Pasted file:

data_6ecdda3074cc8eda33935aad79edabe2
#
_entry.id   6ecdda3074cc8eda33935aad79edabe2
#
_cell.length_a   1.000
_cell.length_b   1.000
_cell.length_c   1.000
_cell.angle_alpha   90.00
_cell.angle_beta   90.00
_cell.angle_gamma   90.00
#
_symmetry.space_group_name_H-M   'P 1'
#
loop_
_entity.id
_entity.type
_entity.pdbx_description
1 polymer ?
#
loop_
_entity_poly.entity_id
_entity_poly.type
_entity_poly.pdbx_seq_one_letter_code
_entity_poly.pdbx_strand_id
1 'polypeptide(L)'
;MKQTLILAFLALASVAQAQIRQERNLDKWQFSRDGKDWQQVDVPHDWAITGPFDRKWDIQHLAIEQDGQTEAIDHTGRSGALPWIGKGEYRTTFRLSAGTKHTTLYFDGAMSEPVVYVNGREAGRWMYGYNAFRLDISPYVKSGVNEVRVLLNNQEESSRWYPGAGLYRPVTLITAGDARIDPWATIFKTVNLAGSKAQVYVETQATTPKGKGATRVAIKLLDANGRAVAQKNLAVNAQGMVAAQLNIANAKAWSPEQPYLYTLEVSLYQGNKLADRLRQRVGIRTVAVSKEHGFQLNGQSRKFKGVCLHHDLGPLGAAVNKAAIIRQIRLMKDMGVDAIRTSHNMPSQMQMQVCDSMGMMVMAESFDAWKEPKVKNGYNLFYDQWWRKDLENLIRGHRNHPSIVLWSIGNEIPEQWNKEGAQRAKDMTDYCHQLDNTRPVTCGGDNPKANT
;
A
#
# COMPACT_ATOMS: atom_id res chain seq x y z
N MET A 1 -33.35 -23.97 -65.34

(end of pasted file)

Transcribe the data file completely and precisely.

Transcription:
data_6ecdda3074cc8eda33935aad79edabe2
#
_entry.id   6ecdda3074cc8eda33935aad79edabe2
#
_cell.length_a   1.000
_cell.length_b   1.000
_cell.length_c   1.000
_cell.angle_alpha   90.00
_cell.angle_beta   90.00
_cell.angle_gamma   90.00
#
_symmetry.space_group_name_H-M   'P 1'
#
loop_
_entity.id
_entity.type
_entity.pdbx_description
1 polymer ?
#
loop_
_entity_poly.entity_id
_entity_poly.type
_entity_poly.pdbx_seq_one_letter_code
_entity_poly.pdbx_strand_id
1 'polypeptide(L)'
;MKQTLILAFLALASVAQAQIRQERNLDKWQFSRDGKDWQQVDVPHDWAITGPFDRKWDIQHLAIEQDGQTEAIDHTGRSGALPWIGKGEYRTTFRLSAGTKHTTLYFDGAMSEPVVYVNGREAGRWMYGYNAFRLDISPYVKSGVNEVRVLLNNQEESSRWYPGAGLYRPVTLITAGDARIDPWATIFKTVNLAGSKAQVYVETQATTPKGKGATRVAIKLLDANGRAVAQKNLAVNAQGMVAAQLNIANAKAWSPEQPYLYTLEVSLYQGNKLADRLRQRVGIRTVAVSKEHGFQLNGQSRKFKGVCLHHDLGPLGAAVNKAAIIRQIRLMKDMGVDAIRTSHNMPSQMQMQVCDSMGMMVMAESFDAWKEPKVKNGYNLFYDQWWRKDLENLIRGHRNHPSIVLWSIGNEIPEQWNKEGAQRAKDMTDYCHQLDNTRPVTCGGDNPKANT
;
A
#
# COMPACT_ATOMS: atom_id res chain seq x y z
N MET A 1 -33.35 -23.97 -65.34